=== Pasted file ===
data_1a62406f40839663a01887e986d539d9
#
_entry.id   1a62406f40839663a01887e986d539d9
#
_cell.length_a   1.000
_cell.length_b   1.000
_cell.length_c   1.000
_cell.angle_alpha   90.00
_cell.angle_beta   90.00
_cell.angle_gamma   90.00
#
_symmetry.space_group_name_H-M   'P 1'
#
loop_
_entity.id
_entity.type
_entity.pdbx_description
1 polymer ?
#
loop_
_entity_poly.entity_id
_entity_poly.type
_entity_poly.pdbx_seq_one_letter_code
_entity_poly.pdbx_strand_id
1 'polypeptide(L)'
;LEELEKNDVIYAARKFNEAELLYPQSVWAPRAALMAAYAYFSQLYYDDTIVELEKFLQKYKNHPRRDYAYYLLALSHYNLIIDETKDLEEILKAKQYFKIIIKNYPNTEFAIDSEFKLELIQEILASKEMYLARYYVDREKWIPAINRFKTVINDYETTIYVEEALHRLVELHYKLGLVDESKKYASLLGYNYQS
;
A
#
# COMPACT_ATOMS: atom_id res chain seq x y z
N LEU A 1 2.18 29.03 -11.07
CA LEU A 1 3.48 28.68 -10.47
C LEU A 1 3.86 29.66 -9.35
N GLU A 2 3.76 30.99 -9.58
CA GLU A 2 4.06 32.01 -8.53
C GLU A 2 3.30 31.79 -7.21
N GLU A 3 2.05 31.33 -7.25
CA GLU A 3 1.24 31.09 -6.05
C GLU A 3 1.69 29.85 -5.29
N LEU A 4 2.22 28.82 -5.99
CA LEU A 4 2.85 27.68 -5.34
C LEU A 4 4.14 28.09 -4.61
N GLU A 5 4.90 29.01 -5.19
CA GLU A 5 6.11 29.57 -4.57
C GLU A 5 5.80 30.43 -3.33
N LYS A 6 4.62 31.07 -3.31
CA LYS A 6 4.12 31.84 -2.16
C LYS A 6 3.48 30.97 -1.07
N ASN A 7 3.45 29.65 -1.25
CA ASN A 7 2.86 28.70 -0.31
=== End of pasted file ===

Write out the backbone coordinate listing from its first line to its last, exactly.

data_1a62406f40839663a01887e986d539d9
#
_entry.id   1a62406f40839663a01887e986d539d9
#
_cell.length_a   1.000
_cell.length_b   1.000
_cell.length_c   1.000
_cell.angle_alpha   90.00
_cell.angle_beta   90.00
_cell.angle_gamma   90.00
#
_symmetry.space_group_name_H-M   'P 1'
#
loop_
_entity.id
_entity.type
_entity.pdbx_description
1 polymer ?
#
loop_
_entity_poly.entity_id
_entity_poly.type
_entity_poly.pdbx_seq_one_letter_code
_entity_poly.pdbx_strand_id
1 'polypeptide(L)'
;LEELEKNDVIYAARKFNEAELLYPQSVWAPRAALMAAYAYFSQLYYDDTIVELEKFLQKYKNHPRRDYAYYLLALSHYNLIIDETKDLEEILKAKQYFKIIIKNYPNTEFAIDSEFKLELIQEILASKEMYLARYYVDREKWIPAINRFKTVINDYETTIYVEEALHRLVELHYKLGLVDESKKYASLLGYNYQS
;
A
#
# COMPACT_ATOMS: atom_id res chain seq x y z
N LEU A 1 2.18 29.03 -11.07
CA LEU A 1 3.48 28.68 -10.47
C LEU A 1 3.86 29.66 -9.35
N GLU A 2 3.76 30.99 -9.58
CA GLU A 2 4.06 32.01 -8.53
C GLU A 2 3.30 31.79 -7.21
N GLU A 3 2.05 31.33 -7.25
CA GLU A 3 1.24 31.09 -6.05
C GLU A 3 1.69 29.85 -5.29
N LEU A 4 2.22 28.82 -5.99
CA LEU A 4 2.85 27.68 -5.34
C LEU A 4 4.14 28.09 -4.61
N GLU A 5 4.90 29.01 -5.19
CA GLU A 5 6.11 29.57 -4.57
C GLU A 5 5.80 30.43 -3.33
N LYS A 6 4.62 31.07 -3.31
CA LYS A 6 4.12 31.84 -2.16
C LYS A 6 3.48 30.97 -1.07
N ASN A 7 3.45 29.65 -1.25
CA ASN A 7 2.86 28.70 -0.31